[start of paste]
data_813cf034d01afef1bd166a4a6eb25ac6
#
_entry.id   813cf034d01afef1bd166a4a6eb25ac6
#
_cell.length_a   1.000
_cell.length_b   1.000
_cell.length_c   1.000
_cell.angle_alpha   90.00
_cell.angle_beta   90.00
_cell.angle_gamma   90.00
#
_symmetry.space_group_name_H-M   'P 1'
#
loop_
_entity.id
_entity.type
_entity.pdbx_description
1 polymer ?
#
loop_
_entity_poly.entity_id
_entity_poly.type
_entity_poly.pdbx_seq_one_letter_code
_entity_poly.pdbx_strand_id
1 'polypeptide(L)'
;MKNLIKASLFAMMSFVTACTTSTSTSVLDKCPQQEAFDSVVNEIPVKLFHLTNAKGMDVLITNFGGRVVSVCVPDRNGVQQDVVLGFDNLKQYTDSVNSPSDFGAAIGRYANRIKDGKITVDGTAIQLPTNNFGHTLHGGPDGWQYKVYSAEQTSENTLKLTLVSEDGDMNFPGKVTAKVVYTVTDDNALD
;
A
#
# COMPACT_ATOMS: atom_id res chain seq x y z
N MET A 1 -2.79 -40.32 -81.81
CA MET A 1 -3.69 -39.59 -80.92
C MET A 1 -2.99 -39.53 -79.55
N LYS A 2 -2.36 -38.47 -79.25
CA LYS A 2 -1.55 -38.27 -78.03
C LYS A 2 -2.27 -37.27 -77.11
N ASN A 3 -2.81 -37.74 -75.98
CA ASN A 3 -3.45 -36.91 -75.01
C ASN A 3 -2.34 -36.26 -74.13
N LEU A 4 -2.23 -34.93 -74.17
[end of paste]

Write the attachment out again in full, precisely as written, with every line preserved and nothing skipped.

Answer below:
data_813cf034d01afef1bd166a4a6eb25ac6
#
_entry.id   813cf034d01afef1bd166a4a6eb25ac6
#
_cell.length_a   1.000
_cell.length_b   1.000
_cell.length_c   1.000
_cell.angle_alpha   90.00
_cell.angle_beta   90.00
_cell.angle_gamma   90.00
#
_symmetry.space_group_name_H-M   'P 1'
#
loop_
_entity.id
_entity.type
_entity.pdbx_description
1 polymer ?
#
loop_
_entity_poly.entity_id
_entity_poly.type
_entity_poly.pdbx_seq_one_letter_code
_entity_poly.pdbx_strand_id
1 'polypeptide(L)'
;MKNLIKASLFAMMSFVTACTTSTSTSVLDKCPQQEAFDSVVNEIPVKLFHLTNAKGMDVLITNFGGRVVSVCVPDRNGVQQDVVLGFDNLKQYTDSVNSPSDFGAAIGRYANRIKDGKITVDGTAIQLPTNNFGHTLHGGPDGWQYKVYSAEQTSENTLKLTLVSEDGDMNFPGKVTAKVVYTVTDDNALD
;
A
#
# COMPACT_ATOMS: atom_id res chain seq x y z
N MET A 1 -2.79 -40.32 -81.81
CA MET A 1 -3.69 -39.59 -80.92
C MET A 1 -2.99 -39.53 -79.55
N LYS A 2 -2.36 -38.47 -79.25
CA LYS A 2 -1.55 -38.27 -78.03
C LYS A 2 -2.27 -37.27 -77.11
N ASN A 3 -2.81 -37.74 -75.98
CA ASN A 3 -3.45 -36.91 -75.01
C ASN A 3 -2.34 -36.26 -74.13
N LEU A 4 -2.23 -34.93 -74.17